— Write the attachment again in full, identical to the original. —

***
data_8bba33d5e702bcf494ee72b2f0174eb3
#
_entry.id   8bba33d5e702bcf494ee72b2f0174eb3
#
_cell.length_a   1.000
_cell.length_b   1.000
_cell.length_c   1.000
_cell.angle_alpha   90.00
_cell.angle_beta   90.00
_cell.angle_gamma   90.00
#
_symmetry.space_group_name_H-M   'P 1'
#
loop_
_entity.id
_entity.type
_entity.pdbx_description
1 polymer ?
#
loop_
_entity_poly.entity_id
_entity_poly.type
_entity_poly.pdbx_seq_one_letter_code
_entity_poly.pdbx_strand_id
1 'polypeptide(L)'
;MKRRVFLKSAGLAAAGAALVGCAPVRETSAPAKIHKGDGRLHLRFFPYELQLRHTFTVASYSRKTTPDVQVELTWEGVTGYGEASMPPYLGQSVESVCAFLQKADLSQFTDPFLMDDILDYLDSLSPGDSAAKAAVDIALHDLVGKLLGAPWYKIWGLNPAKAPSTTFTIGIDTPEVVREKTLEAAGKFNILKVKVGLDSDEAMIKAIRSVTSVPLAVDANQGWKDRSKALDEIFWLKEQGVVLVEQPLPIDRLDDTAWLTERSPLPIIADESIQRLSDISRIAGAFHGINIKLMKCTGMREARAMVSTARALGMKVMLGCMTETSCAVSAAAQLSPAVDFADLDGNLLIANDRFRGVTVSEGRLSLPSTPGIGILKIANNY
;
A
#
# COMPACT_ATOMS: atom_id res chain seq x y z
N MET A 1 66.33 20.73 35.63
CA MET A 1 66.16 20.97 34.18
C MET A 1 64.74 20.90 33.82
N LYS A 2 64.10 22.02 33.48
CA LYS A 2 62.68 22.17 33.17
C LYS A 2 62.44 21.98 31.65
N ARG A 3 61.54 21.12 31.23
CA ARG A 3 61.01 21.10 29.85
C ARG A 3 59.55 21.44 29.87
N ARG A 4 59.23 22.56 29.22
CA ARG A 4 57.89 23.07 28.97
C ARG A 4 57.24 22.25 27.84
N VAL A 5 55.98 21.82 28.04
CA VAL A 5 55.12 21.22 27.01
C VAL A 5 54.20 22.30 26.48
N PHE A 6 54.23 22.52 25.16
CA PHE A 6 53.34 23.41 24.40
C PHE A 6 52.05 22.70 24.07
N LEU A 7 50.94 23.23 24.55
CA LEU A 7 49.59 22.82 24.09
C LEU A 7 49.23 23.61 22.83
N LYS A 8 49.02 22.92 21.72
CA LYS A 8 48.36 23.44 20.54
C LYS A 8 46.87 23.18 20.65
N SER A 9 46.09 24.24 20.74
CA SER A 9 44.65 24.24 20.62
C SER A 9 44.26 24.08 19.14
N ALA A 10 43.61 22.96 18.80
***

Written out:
data_8bba33d5e702bcf494ee72b2f0174eb3
#
_entry.id   8bba33d5e702bcf494ee72b2f0174eb3
#
_cell.length_a   1.000
_cell.length_b   1.000
_cell.length_c   1.000
_cell.angle_alpha   90.00
_cell.angle_beta   90.00
_cell.angle_gamma   90.00
#
_symmetry.space_group_name_H-M   'P 1'
#
loop_
_entity.id
_entity.type
_entity.pdbx_description
1 polymer ?
#
loop_
_entity_poly.entity_id
_entity_poly.type
_entity_poly.pdbx_seq_one_letter_code
_entity_poly.pdbx_strand_id
1 'polypeptide(L)'
;MKRRVFLKSAGLAAAGAALVGCAPVRETSAPAKIHKGDGRLHLRFFPYELQLRHTFTVASYSRKTTPDVQVELTWEGVTGYGEASMPPYLGQSVESVCAFLQKADLSQFTDPFLMDDILDYLDSLSPGDSAAKAAVDIALHDLVGKLLGAPWYKIWGLNPAKAPSTTFTIGIDTPEVVREKTLEAAGKFNILKVKVGLDSDEAMIKAIRSVTSVPLAVDANQGWKDRSKALDEIFWLKEQGVVLVEQPLPIDRLDDTAWLTERSPLPIIADESIQRLSDISRIAGAFHGINIKLMKCTGMREARAMVSTARALGMKVMLGCMTETSCAVSAAAQLSPAVDFADLDGNLLIANDRFRGVTVSEGRLSLPSTPGIGILKIANNY
;
A
#
# COMPACT_ATOMS: atom_id res chain seq x y z
N MET A 1 66.33 20.73 35.63
CA MET A 1 66.16 20.97 34.18
C MET A 1 64.74 20.90 33.82
N LYS A 2 64.10 22.02 33.48
CA LYS A 2 62.68 22.17 33.17
C LYS A 2 62.44 21.98 31.65
N ARG A 3 61.54 21.12 31.23
CA ARG A 3 61.01 21.10 29.85
C ARG A 3 59.55 21.44 29.87
N ARG A 4 59.23 22.56 29.22
CA ARG A 4 57.89 23.07 28.97
C ARG A 4 57.24 22.25 27.84
N VAL A 5 55.98 21.82 28.04
CA VAL A 5 55.12 21.22 27.01
C VAL A 5 54.20 22.30 26.48
N PHE A 6 54.23 22.52 25.16
CA PHE A 6 53.34 23.41 24.40
C PHE A 6 52.05 22.70 24.07
N LEU A 7 50.94 23.23 24.55
CA LEU A 7 49.59 22.82 24.09
C LEU A 7 49.23 23.61 22.83
N LYS A 8 49.02 22.92 21.72
CA LYS A 8 48.36 23.44 20.54
C LYS A 8 46.87 23.18 20.65
N SER A 9 46.09 24.24 20.74
CA SER A 9 44.65 24.24 20.62
C SER A 9 44.26 24.08 19.14
N ALA A 10 43.61 22.96 18.80